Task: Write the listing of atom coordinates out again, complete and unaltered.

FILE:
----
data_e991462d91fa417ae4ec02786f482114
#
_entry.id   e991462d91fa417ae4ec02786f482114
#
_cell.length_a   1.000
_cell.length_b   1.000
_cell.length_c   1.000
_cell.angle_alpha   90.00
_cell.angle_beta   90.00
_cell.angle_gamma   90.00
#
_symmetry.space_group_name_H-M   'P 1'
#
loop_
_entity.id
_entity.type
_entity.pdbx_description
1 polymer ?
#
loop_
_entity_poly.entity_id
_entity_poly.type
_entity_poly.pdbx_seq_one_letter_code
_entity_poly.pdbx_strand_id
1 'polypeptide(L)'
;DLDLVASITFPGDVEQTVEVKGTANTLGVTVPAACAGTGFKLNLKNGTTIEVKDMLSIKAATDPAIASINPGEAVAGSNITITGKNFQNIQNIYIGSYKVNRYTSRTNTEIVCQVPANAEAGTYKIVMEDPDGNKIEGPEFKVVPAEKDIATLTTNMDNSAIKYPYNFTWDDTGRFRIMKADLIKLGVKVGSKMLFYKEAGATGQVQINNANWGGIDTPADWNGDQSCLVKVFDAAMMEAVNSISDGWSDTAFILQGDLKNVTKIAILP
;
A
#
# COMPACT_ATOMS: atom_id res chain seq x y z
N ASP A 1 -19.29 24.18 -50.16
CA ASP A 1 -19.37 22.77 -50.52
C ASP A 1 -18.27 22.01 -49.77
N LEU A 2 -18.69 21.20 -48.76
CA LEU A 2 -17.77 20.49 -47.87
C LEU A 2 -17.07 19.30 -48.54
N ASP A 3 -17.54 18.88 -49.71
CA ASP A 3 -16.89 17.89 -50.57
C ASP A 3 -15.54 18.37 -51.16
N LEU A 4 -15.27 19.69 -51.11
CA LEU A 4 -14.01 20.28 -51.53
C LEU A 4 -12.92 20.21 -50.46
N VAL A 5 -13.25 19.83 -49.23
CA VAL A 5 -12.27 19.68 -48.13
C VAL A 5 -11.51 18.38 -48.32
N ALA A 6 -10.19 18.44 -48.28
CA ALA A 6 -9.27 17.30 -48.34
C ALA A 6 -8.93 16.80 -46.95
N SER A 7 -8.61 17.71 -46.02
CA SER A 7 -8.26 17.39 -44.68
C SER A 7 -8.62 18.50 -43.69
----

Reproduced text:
data_e991462d91fa417ae4ec02786f482114
#
_entry.id   e991462d91fa417ae4ec02786f482114
#
_cell.length_a   1.000
_cell.length_b   1.000
_cell.length_c   1.000
_cell.angle_alpha   90.00
_cell.angle_beta   90.00
_cell.angle_gamma   90.00
#
_symmetry.space_group_name_H-M   'P 1'
#
loop_
_entity.id
_entity.type
_entity.pdbx_description
1 polymer ?
#
loop_
_entity_poly.entity_id
_entity_poly.type
_entity_poly.pdbx_seq_one_letter_code
_entity_poly.pdbx_strand_id
1 'polypeptide(L)'
;DLDLVASITFPGDVEQTVEVKGTANTLGVTVPAACAGTGFKLNLKNGTTIEVKDMLSIKAATDPAIASINPGEAVAGSNITITGKNFQNIQNIYIGSYKVNRYTSRTNTEIVCQVPANAEAGTYKIVMEDPDGNKIEGPEFKVVPAEKDIATLTTNMDNSAIKYPYNFTWDDTGRFRIMKADLIKLGVKVGSKMLFYKEAGATGQVQINNANWGGIDTPADWNGDQSCLVKVFDAAMMEAVNSISDGWSDTAFILQGDLKNVTKIAILP
;
A
#
# COMPACT_ATOMS: atom_id res chain seq x y z
N ASP A 1 -19.29 24.18 -50.16
CA ASP A 1 -19.37 22.77 -50.52
C ASP A 1 -18.27 22.01 -49.77
N LEU A 2 -18.69 21.20 -48.76
CA LEU A 2 -17.77 20.49 -47.87
C LEU A 2 -17.07 19.30 -48.54
N ASP A 3 -17.54 18.88 -49.71
CA ASP A 3 -16.89 17.89 -50.57
C ASP A 3 -15.54 18.37 -51.16
N LEU A 4 -15.27 19.69 -51.11
CA LEU A 4 -14.01 20.28 -51.53
C LEU A 4 -12.92 20.21 -50.46
N VAL A 5 -13.25 19.83 -49.23
CA VAL A 5 -12.27 19.68 -48.13
C VAL A 5 -11.51 18.38 -48.32
N ALA A 6 -10.19 18.44 -48.28
CA ALA A 6 -9.27 17.30 -48.34
C ALA A 6 -8.93 16.80 -46.95
N SER A 7 -8.61 17.71 -46.02
CA SER A 7 -8.26 17.39 -44.68
C SER A 7 -8.62 18.50 -43.69